Last week’s canonization of Saint John Henry Newman will have universal influences that I trust will include our own parish.
It should be remembered that his achievements, for the most part, hardly seemed successful at the time. He might even be called a patron saint of the disappointed.
Newman was so nervous in his university examinations that he got a “Lower Second Class” degree. He played the violin to relax, but the chords of his mind were taut, and he later suffered a nervous breakdown. He failed to attain a professorship of Moral Philosophy. Many Oxford dons derided his views, and eventually he resigned.
When Newman became a Catholic, former friends thought he had wasted his talents, and some Catholics questioned his free spirit and innovative genius. Not least among these were bishops. In Ireland, Archbishop Cullen impeded his foundation of a Catholic University there and opposed making Newman a bishop. In England, Cardinal Manning, a great man in some ways but not innocent of envy, regularly thwarted numerous projects. The English-language secretary of Pope Pius IX prejudiced the pope’s opinion of Newman, and with no little subtlety, Manning tried to prevent the new Pope Leo XIII from vindicating him with a Cardinal’s red hat.
Newman left a legacy of 32 volumes of letters, and in some of them he confided his frustrations. But his amiability and patience won over many. In old age, Newman’s Oxford college made him an honorary Fellow, and at Newman’s death Manning himself said, “The history of our land will hereafter record the name of John Henry Newman among the greatest of our people, as a confessor for the faith, a great teacher of men, a preacher of justice, of piety, and of compassion.”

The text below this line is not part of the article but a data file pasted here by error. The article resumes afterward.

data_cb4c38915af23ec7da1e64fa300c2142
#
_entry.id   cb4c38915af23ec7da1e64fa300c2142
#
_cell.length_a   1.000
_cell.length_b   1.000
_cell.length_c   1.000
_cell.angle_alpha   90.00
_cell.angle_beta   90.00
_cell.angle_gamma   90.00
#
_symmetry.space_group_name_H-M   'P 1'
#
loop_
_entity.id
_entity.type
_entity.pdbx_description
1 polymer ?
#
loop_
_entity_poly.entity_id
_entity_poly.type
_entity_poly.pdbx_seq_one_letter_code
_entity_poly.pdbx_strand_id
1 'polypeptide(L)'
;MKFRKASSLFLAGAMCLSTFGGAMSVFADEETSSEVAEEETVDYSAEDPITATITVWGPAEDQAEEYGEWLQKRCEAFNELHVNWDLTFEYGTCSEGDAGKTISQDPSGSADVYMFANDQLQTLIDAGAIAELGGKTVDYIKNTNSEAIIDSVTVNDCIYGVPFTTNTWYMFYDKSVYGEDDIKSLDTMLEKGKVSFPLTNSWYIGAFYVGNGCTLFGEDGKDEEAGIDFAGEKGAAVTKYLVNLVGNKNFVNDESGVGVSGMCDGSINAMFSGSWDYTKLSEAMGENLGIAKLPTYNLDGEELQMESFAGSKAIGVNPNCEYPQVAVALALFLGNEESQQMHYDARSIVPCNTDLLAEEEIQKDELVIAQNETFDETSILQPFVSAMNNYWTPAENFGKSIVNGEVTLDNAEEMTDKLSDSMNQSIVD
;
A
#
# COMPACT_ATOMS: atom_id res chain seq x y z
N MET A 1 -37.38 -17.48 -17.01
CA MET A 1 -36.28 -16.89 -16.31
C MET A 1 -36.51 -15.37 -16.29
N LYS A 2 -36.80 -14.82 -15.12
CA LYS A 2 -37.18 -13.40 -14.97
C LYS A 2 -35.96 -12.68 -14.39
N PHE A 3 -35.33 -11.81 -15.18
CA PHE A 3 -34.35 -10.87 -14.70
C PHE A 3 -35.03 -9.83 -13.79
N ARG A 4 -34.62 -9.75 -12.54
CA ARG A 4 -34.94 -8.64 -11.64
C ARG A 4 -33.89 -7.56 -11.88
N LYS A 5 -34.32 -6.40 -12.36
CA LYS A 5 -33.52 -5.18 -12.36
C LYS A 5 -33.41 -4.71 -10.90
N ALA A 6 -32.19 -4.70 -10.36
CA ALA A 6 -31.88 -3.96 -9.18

Neman kept his balance by a steady faith in the uncompromising truth of Christ. This boldly defied the pastiche of true Christianity that was spreading in his time and which he prophesied would become endemic in our own age:
What is the world's religion now? It has taken the brighter side of the gospel, its tidings of comfort, its precepts of love; all darker, deeper views of man's condition and prospects being comparatively forgotten. This is the religion natural to a civilized age and well has Satan dressed and completed it into an idol of the Truth. . . . Our manners are courteous; we avoid giving pain or offence . . . religion is pleasant and easy; benevolence is the chief virtue; intolerance, bigotry, excess of zeal are the first of sins. . . . [I]t includes no true fear of God, no fervent zeal for His honour, no deep hatred of sin, no horror at the sight of sinners, no indignation and compassion at the blasphemy of heretics, no jealous adherence to doctrinal truth . . .— and therefore is neither hot nor cold, but (in Scripture language) lukewarm. (Sermon 24. Religion of the Day)
That sort of “Catholic-Lite” does not make saints, and Newman proved that.
Father George W. Rutler. "A patron saint for the disappointed." From the Pastor (October 21, 2019).
Reprinted with permission of Father George W. Rutler.
Father George W. Rutler is the pastor of St. Michael's church in New York City. He has written many books, including: The Stories of Hymns, Hints of Heaven: The Parables of Christ and What They Mean for You, Principalities and Powers: Spiritual Combat 1942-1943, Cloud of Witnesses — Dead People I Knew When They Were Alive, Coincidentally: Unserious Reflections on Trivial Connections, A Crisis of Saints: Essays on People and Principles, Brightest and Best, Saint John Vianney: The Cure D'Ars Today, Crisis in Culture, and Adam Danced: The Cross and the Seven Deadly Sins.Copyright © 2019 Father George W. Rutler
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